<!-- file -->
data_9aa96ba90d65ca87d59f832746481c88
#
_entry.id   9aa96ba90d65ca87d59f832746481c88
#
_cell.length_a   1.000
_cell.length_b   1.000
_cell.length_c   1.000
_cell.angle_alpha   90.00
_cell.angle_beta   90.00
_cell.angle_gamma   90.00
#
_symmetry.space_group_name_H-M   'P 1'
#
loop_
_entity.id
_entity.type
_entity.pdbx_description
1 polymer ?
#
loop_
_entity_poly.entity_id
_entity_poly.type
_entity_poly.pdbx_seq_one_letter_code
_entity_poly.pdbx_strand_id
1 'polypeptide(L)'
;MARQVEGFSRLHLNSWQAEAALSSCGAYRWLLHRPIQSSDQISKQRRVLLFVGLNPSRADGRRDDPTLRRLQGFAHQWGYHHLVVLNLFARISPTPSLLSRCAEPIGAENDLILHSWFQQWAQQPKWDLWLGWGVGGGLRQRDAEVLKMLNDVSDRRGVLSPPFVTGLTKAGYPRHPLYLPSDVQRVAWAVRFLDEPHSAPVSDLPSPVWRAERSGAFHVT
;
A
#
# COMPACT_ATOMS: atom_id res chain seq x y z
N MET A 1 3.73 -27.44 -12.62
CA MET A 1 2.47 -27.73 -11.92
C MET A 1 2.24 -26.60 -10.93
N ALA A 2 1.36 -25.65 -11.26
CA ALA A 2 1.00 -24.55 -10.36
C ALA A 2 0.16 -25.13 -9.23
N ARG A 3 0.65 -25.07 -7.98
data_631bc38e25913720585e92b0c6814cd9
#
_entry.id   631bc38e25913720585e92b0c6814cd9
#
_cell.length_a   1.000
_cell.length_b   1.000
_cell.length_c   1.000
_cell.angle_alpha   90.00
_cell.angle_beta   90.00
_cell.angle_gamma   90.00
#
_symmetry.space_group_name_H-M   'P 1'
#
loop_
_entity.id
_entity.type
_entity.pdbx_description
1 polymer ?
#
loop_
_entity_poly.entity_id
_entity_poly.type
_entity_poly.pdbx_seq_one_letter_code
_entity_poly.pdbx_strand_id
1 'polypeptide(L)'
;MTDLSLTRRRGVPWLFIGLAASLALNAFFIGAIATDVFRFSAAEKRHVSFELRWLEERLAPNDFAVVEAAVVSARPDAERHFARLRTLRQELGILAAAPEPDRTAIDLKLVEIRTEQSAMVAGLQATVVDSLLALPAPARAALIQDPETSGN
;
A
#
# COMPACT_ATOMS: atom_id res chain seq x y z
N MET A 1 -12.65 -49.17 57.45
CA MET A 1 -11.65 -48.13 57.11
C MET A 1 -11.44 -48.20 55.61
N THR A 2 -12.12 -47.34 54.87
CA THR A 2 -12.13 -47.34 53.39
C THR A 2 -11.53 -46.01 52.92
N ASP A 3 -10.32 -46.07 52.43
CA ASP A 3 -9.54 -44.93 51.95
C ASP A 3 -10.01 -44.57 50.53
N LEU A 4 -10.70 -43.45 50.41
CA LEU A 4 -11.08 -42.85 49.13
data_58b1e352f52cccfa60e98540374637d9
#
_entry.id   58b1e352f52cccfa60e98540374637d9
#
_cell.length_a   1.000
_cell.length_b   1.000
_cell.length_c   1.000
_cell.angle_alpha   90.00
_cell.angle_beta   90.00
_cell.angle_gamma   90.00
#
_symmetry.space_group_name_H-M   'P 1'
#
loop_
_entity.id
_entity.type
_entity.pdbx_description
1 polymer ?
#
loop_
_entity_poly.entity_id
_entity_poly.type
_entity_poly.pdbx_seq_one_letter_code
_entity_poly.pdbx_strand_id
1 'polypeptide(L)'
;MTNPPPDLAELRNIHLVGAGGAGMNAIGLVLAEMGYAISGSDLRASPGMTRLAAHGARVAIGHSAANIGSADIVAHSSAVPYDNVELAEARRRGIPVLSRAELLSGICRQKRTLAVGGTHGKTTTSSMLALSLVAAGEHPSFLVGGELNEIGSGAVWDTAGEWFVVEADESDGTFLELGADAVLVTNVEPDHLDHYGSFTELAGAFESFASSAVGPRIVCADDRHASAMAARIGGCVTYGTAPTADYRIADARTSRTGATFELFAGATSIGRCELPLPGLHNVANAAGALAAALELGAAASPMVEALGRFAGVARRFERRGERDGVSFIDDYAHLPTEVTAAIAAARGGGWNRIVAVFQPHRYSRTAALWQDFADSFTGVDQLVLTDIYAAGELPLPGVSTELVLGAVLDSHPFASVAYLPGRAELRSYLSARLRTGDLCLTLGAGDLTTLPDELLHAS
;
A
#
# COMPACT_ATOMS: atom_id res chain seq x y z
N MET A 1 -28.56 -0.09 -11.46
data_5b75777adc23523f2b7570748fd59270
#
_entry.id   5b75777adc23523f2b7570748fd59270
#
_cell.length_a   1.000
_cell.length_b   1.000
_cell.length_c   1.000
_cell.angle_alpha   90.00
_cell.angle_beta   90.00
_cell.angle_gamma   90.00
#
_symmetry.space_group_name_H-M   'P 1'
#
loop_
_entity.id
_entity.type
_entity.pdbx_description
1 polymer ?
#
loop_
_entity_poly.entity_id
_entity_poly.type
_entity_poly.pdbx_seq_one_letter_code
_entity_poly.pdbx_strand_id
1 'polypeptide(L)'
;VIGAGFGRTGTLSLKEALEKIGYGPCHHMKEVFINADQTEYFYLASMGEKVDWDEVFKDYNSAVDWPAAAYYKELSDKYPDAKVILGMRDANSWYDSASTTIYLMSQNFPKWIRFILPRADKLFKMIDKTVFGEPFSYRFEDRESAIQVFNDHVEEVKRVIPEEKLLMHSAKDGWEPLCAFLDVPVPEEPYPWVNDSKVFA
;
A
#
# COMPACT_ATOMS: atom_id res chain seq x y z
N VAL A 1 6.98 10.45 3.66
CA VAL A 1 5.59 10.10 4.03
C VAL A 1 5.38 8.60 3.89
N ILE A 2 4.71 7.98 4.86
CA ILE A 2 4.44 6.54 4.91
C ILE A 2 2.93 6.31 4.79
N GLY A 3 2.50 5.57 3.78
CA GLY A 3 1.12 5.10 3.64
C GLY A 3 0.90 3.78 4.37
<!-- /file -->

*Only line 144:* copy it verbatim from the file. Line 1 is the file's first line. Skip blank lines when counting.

CA ILE A 2 4.44 6.54 4.91